Publisher: LINE Webtoon
Pub. Date: 1 Oct. 2018 – 29 Apr. 2019
Genres: Romance, Contemporary Realistic Fiction, New Adult, Webcomic
Rating: 4 of 5 Stars
Season 1 has finally come to an end for Mongié’s Let’s Play, and I want to review it. Last year, I reviewed the first 45 episodes/chapters, and those were great. The last half of this season is also great, but I don’t think it’s as good as the first. As I go through this review, forgive me not remembering exact details since I’ve been following it weekly since October.
Sam Young created an indie video game that was destroyed by her video-game-playing idol, and it became the lowest-ranked game on the publishing website. Her idol, Marshall Law, moved in next door to her, and she has had to deal with the person who ruined her online reputation. I believe we left off with them having a budding romance and him agreeing to try playing Ruminate again. I like both of these characters, and I like seeing them learn from their mistakes. I’m just not sure that a lot of depth has been shown for them because this last chunk of episodes has shown them flatter while other characters get developed.
I think we saw moments for all three romantic interests to get the spotlight. I’m glad that one is fading, but I’m more upset about Mongié making Charles, Sam’s supervisor, more like-able in the last several episodes because I still haven’t liked his earlier behavior. Marshall’s has also faded to the background recently, but I like that Sam is building a more authentic relationship with him.
I wanted to see more of some of the other characters, like the people in her RPG group. They seemed pretty interesting, and I wanted to see more of them. Instead, we saw more of Sam’s friends and family, though her male relatives could try to be different from each other in personality.
One of my gripes with these episodes and the whole season is that Sam’s video game is supposed to be a puzzle game. While I am not by any means an expert on video games, nothing about her game strikes me as a puzzle. The Wikipedia page for “Puzzle Video Game” defines puzzle video games as,
Although many action games and adventure games involve puzzles such as obtaining inaccessible objects, a true puzzle game focuses on puzzle solving as the primary gameplay activity. Games usually involve shapes, colors, or symbols, and the player must directly or indirectly manipulate them into a specific pattern.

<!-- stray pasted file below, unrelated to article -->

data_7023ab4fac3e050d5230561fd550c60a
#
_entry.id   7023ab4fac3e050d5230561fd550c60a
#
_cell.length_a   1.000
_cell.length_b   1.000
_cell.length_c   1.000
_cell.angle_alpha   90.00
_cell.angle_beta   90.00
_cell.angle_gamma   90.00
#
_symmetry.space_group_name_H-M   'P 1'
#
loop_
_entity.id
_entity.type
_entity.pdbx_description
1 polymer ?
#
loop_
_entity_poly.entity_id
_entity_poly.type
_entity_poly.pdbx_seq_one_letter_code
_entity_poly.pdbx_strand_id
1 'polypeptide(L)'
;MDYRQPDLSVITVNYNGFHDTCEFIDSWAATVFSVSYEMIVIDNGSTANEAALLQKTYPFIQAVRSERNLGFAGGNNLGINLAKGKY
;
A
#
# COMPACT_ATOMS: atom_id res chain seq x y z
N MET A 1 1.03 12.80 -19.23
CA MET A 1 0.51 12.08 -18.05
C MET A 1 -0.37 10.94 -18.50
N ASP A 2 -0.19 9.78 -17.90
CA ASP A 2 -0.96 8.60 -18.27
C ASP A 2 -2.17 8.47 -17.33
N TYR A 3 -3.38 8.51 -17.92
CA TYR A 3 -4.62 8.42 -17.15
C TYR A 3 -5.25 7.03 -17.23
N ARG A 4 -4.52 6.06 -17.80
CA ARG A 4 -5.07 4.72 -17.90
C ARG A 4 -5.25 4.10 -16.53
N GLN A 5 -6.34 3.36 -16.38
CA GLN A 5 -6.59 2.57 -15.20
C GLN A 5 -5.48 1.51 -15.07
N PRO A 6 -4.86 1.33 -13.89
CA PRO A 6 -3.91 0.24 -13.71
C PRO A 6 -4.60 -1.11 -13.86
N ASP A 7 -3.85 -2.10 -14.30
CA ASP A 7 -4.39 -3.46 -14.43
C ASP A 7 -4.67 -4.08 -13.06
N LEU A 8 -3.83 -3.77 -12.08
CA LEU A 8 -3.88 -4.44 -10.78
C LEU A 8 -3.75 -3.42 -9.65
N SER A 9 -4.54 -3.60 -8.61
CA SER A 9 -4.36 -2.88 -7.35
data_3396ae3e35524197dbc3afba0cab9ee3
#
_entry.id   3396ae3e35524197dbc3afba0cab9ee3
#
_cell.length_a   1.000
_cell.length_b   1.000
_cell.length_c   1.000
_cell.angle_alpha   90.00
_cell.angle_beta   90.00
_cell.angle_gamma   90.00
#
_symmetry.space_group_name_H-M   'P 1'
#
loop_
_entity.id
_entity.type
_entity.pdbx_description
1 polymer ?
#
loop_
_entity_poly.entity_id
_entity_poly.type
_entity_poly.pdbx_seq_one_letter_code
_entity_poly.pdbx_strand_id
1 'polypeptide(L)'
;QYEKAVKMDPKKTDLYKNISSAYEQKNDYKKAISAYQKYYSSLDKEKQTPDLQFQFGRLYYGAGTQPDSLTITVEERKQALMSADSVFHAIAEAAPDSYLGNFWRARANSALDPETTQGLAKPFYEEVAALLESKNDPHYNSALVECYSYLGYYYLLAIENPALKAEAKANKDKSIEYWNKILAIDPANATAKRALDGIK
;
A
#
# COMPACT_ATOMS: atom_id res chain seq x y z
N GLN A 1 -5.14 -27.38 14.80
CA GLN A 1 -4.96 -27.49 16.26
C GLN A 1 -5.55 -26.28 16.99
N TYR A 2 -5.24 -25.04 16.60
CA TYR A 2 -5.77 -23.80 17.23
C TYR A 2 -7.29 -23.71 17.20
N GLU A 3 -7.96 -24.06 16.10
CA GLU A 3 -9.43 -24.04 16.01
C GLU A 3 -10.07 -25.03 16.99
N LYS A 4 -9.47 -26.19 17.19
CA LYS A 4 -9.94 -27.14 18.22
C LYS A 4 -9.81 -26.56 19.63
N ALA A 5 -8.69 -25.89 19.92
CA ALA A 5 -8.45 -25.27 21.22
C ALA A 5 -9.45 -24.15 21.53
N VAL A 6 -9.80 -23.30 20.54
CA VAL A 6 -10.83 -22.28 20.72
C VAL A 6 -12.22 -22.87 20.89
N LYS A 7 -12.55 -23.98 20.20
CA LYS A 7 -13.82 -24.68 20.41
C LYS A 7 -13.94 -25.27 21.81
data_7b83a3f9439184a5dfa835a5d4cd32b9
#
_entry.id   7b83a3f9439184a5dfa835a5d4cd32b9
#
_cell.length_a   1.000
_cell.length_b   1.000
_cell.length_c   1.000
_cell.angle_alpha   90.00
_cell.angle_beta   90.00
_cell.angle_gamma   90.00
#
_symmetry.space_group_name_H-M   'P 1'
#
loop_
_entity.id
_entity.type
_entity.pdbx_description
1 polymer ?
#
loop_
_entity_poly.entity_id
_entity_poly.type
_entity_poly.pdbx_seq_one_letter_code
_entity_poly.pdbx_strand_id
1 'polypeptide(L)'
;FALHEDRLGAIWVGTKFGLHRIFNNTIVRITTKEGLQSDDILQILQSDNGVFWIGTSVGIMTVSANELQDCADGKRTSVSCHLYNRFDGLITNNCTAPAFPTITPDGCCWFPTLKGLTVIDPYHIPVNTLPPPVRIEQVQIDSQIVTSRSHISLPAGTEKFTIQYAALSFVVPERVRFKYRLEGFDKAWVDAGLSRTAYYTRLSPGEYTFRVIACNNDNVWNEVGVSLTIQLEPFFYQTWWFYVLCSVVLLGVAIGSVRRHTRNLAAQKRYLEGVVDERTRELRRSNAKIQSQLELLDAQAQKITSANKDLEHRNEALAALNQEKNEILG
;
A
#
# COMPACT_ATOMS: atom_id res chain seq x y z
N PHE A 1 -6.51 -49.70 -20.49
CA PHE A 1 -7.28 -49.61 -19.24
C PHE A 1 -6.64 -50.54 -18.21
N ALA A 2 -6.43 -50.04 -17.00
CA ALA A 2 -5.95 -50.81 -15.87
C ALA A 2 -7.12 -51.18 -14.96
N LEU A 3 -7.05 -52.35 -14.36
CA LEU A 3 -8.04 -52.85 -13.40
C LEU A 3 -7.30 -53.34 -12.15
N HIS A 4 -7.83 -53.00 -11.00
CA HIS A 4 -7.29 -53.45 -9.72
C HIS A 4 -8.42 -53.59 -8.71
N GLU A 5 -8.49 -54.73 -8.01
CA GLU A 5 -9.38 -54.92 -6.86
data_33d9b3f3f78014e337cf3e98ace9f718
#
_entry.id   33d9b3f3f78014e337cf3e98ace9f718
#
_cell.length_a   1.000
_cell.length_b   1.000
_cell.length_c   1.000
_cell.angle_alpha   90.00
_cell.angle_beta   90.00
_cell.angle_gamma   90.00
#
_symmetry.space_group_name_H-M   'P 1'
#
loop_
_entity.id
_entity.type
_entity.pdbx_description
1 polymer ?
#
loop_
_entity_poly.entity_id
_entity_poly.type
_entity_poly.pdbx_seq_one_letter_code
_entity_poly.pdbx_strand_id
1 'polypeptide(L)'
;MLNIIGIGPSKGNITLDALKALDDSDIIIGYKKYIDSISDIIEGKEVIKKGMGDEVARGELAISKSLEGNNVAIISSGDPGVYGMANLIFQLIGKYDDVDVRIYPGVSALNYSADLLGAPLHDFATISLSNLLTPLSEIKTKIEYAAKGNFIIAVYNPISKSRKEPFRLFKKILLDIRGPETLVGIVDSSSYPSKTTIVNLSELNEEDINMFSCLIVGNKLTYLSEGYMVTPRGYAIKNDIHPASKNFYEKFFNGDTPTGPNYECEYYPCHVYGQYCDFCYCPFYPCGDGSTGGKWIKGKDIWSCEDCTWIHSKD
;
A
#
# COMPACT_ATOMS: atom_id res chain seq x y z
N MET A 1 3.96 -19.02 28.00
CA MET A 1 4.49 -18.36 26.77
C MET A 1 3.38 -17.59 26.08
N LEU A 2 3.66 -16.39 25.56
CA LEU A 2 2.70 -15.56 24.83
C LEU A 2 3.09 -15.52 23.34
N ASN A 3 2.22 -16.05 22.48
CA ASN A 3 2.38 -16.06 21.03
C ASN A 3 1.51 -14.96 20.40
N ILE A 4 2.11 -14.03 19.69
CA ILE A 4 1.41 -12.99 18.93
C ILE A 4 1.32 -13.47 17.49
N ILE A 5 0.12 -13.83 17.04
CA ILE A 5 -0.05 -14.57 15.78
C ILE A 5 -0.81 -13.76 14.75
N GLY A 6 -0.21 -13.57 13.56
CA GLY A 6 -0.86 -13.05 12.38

It’s definitely a narrative with choices that have consequences, but it doesn’t require puzzle solving as a primary focus. Her game follows a story line and choices have consequences and some objects have surprise features, but these do not fit the definition of puzzle to me. But I think her game could be fun if it existed in real life, if Marshall’s experiences with it are a true representation.
As Marshall played the game, he had a lot of fun with it, so I would be entertained by his gameplay if his channel were real. I like the detail in the artwork, as you can see in the background below. I liked that this managed to convey a mock-serious tone to Marshall’s gameplay, like he does with “Cute Kitters” below. As I’m writing this review, I also just noticed Easter eggs in this panel from the webcomic: the Infinity Gauntlet, a Pokéball, and the Super Mario question mark box. I think it inserts more of the author’s personality and interests into the story.
As you can see, the art is detailed and skilled. I like the detail on characters and objects, and I like seeing the lines that make characters look like they’re moving in some way. Mongié sometimes includes tiny bits of animation in her episodes, so I liked seeing those touches to the story too. There has been music, but I’m not sure what to make of its significance to the story.
The entire first season of Let’s Play is worth reading, but I want to see more happen and get more steady action with some of the characters. If you like romance and video games, you might like this webcomic.